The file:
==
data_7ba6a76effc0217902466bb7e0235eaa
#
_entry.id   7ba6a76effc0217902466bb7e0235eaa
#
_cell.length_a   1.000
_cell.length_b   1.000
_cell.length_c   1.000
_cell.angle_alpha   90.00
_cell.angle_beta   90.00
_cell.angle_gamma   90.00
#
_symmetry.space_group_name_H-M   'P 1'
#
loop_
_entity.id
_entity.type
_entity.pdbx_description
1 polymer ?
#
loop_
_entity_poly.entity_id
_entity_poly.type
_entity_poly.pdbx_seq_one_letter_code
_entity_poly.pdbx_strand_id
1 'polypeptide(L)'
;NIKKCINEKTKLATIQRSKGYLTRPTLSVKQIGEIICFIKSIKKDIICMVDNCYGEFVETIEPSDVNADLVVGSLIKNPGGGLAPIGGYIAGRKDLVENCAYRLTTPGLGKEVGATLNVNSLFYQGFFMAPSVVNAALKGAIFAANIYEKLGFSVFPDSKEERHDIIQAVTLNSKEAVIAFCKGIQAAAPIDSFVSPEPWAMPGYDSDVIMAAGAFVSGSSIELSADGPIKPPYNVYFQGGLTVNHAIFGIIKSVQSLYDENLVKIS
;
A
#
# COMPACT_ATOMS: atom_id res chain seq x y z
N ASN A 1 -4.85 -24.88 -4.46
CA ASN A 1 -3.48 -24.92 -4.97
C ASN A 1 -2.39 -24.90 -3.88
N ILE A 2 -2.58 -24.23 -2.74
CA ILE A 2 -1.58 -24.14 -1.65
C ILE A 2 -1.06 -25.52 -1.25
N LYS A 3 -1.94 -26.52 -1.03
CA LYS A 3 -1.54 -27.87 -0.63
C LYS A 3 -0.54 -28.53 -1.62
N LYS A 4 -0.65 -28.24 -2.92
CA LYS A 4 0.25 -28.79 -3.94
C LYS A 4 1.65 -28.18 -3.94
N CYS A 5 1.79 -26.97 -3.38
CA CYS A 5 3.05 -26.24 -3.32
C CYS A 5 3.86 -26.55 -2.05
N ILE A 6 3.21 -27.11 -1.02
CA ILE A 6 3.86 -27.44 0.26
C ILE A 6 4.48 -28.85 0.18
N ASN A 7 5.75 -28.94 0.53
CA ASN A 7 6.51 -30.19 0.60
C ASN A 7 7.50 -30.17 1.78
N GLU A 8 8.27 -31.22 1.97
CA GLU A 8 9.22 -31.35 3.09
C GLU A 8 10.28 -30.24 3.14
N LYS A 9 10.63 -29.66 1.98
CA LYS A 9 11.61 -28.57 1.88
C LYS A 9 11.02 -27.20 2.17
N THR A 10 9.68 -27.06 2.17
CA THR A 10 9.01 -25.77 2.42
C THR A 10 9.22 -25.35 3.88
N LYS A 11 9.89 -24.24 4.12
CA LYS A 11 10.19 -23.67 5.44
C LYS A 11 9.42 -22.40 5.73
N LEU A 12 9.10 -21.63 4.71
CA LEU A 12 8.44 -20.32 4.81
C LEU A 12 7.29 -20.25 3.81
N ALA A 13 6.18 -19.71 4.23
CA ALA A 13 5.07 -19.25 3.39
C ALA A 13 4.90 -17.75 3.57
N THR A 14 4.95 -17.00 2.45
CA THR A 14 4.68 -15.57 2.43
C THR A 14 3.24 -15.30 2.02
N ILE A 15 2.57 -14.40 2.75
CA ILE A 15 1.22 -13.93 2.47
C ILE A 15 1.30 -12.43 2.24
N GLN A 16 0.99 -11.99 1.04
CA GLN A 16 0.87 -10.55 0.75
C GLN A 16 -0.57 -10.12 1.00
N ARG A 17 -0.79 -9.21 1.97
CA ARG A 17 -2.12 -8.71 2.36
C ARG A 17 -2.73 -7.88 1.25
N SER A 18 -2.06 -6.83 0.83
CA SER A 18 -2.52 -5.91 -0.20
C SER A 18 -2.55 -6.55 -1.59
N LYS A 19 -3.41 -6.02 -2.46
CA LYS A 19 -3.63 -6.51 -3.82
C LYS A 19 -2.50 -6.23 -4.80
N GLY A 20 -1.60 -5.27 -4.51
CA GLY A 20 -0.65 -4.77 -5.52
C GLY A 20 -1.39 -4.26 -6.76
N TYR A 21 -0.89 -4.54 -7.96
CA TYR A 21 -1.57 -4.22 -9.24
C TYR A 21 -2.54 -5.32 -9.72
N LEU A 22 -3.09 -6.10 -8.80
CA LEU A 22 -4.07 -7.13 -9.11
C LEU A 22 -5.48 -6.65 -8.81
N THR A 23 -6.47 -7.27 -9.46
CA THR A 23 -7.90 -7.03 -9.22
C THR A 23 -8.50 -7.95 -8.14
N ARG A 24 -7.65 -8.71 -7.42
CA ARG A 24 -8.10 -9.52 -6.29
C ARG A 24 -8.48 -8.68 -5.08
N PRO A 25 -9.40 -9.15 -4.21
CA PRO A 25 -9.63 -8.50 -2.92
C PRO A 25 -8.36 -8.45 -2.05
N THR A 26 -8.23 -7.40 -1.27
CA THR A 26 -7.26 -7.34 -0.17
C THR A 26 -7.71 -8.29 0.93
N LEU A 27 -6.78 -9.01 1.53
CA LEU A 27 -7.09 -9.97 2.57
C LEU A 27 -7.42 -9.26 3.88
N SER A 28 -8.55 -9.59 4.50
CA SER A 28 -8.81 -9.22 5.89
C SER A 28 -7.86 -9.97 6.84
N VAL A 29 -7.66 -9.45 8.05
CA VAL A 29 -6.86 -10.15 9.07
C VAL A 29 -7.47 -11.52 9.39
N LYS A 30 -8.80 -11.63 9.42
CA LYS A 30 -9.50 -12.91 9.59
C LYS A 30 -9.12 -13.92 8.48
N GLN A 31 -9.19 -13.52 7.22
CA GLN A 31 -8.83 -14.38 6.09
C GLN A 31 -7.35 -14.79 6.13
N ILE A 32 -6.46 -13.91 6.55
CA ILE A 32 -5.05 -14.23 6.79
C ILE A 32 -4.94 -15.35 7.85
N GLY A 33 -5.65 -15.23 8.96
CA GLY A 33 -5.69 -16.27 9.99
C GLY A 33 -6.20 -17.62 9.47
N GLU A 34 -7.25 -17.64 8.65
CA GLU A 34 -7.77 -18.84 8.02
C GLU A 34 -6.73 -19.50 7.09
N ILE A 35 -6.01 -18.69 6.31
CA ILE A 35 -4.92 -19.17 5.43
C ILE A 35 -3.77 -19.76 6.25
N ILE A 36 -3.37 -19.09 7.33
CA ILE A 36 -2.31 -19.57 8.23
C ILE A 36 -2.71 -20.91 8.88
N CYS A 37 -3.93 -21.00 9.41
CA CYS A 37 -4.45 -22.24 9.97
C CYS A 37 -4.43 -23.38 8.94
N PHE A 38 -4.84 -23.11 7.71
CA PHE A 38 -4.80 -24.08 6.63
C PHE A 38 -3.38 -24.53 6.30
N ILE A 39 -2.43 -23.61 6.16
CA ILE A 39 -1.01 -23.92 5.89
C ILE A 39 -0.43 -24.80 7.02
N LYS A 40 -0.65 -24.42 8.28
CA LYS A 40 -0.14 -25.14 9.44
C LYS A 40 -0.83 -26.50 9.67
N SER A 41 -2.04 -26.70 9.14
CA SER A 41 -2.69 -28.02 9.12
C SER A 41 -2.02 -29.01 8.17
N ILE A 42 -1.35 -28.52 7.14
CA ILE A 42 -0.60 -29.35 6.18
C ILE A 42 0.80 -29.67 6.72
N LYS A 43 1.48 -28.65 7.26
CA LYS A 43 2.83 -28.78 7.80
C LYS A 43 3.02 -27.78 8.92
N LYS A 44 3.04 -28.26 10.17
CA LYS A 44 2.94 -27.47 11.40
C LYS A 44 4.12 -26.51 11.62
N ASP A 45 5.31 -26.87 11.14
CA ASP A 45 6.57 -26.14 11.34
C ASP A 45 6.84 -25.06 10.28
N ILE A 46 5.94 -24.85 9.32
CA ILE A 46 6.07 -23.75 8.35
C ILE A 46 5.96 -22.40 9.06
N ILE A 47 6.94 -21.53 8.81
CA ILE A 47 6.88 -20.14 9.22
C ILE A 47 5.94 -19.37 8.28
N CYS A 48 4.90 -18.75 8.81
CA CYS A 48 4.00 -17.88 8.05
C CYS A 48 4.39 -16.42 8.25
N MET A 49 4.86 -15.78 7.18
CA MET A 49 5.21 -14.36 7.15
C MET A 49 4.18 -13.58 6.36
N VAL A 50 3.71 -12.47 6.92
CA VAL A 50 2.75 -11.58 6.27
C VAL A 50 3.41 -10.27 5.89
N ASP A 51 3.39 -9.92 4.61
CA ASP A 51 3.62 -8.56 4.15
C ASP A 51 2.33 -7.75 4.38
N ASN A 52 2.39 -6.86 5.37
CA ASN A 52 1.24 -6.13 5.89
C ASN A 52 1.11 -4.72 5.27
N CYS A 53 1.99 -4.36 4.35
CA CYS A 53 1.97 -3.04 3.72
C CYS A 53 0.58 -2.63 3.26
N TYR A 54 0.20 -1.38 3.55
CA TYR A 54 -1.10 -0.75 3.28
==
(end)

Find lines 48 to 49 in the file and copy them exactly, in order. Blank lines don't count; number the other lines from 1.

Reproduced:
C ILE A 6 4.48 -28.85 0.18
N ASN A 7 5.75 -28.94 0.53